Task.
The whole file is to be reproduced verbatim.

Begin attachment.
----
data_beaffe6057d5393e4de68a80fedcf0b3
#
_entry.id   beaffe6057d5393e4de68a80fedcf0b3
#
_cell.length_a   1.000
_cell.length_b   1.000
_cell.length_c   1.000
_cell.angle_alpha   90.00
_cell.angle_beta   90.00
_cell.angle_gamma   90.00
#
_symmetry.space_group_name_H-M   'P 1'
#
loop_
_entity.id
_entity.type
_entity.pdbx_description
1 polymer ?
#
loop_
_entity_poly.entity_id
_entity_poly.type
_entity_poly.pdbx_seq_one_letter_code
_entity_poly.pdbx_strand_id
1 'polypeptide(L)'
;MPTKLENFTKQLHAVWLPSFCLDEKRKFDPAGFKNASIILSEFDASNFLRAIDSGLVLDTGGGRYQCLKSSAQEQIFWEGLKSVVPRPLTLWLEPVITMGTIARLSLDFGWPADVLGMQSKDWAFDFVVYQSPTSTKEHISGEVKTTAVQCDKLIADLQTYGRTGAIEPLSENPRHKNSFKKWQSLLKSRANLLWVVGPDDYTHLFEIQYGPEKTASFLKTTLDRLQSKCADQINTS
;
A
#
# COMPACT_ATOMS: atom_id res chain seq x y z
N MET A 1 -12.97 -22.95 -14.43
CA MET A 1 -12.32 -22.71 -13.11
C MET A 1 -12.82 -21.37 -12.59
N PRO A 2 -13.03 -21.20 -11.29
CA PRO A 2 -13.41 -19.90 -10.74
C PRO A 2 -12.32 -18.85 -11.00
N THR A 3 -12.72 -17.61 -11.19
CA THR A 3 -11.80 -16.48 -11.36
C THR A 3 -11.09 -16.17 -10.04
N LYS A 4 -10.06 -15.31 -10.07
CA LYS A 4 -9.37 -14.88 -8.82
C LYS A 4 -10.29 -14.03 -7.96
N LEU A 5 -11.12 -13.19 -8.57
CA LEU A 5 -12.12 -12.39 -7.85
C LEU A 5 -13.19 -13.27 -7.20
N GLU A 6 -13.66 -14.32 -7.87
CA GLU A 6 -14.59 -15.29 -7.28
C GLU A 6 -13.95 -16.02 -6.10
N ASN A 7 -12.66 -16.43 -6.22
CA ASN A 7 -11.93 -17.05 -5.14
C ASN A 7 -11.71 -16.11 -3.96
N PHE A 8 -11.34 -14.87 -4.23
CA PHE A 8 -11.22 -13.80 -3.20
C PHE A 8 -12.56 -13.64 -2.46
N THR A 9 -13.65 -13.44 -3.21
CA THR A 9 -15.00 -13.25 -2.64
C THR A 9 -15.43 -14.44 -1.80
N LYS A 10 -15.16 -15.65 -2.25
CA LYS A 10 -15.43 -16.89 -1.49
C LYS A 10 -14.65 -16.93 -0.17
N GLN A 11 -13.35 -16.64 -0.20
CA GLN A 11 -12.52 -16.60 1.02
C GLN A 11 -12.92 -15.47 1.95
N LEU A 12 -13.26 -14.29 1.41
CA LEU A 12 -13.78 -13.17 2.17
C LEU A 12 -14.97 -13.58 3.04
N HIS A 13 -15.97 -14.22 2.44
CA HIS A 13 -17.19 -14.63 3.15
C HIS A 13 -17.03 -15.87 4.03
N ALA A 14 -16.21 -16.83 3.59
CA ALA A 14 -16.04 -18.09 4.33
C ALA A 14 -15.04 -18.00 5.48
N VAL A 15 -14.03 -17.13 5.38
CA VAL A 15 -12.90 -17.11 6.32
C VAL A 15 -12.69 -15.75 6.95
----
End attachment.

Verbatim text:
data_beaffe6057d5393e4de68a80fedcf0b3
#
_entry.id   beaffe6057d5393e4de68a80fedcf0b3
#
_cell.length_a   1.000
_cell.length_b   1.000
_cell.length_c   1.000
_cell.angle_alpha   90.00
_cell.angle_beta   90.00
_cell.angle_gamma   90.00
#
_symmetry.space_group_name_H-M   'P 1'
#
loop_
_entity.id
_entity.type
_entity.pdbx_description
1 polymer ?
#
loop_
_entity_poly.entity_id
_entity_poly.type
_entity_poly.pdbx_seq_one_letter_code
_entity_poly.pdbx_strand_id
1 'polypeptide(L)'
;MPTKLENFTKQLHAVWLPSFCLDEKRKFDPAGFKNASIILSEFDASNFLRAIDSGLVLDTGGGRYQCLKSSAQEQIFWEGLKSVVPRPLTLWLEPVITMGTIARLSLDFGWPADVLGMQSKDWAFDFVVYQSPTSTKEHISGEVKTTAVQCDKLIADLQTYGRTGAIEPLSENPRHKNSFKKWQSLLKSRANLLWVVGPDDYTHLFEIQYGPEKTASFLKTTLDRLQSKCADQINTS
;
A
#
# COMPACT_ATOMS: atom_id res chain seq x y z
N MET A 1 -12.97 -22.95 -14.43
CA MET A 1 -12.32 -22.71 -13.11
C MET A 1 -12.82 -21.37 -12.59
N PRO A 2 -13.03 -21.20 -11.29
CA PRO A 2 -13.41 -19.90 -10.74
C PRO A 2 -12.32 -18.85 -11.00
N THR A 3 -12.72 -17.61 -11.19
CA THR A 3 -11.80 -16.48 -11.36
C THR A 3 -11.09 -16.17 -10.04
N LYS A 4 -10.06 -15.31 -10.07
CA LYS A 4 -9.37 -14.88 -8.82
C LYS A 4 -10.29 -14.03 -7.96
N LEU A 5 -11.12 -13.19 -8.57
CA LEU A 5 -12.12 -12.39 -7.85
C LEU A 5 -13.19 -13.27 -7.20
N GLU A 6 -13.66 -14.32 -7.87
CA GLU A 6 -14.59 -15.29 -7.28
C GLU A 6 -13.95 -16.02 -6.10
N ASN A 7 -12.66 -16.43 -6.22
CA ASN A 7 -11.93 -17.05 -5.14
C ASN A 7 -11.71 -16.11 -3.96
N PHE A 8 -11.34 -14.87 -4.23
CA PHE A 8 -11.22 -13.80 -3.20
C PHE A 8 -12.56 -13.64 -2.46
N THR A 9 -13.65 -13.44 -3.21
CA THR A 9 -15.00 -13.25 -2.64
C THR A 9 -15.43 -14.44 -1.80
N LYS A 10 -15.16 -15.65 -2.25
CA LYS A 10 -15.43 -16.89 -1.49
C LYS A 10 -14.65 -16.93 -0.17
N GLN A 11 -13.35 -16.64 -0.20
CA GLN A 11 -12.52 -16.60 1.02
C GLN A 11 -12.92 -15.47 1.95
N LEU A 12 -13.26 -14.29 1.41
CA LEU A 12 -13.78 -13.17 2.17
C LEU A 12 -14.97 -13.58 3.04
N HIS A 13 -15.97 -14.22 2.44
CA HIS A 13 -17.19 -14.63 3.15
C HIS A 13 -17.03 -15.87 4.03
N ALA A 14 -16.21 -16.83 3.59
CA ALA A 14 -16.04 -18.09 4.33
C ALA A 14 -15.04 -18.00 5.48
N VAL A 15 -14.03 -17.13 5.38
CA VAL A 15 -12.90 -17.11 6.32
C VAL A 15 -12.69 -15.75 6.95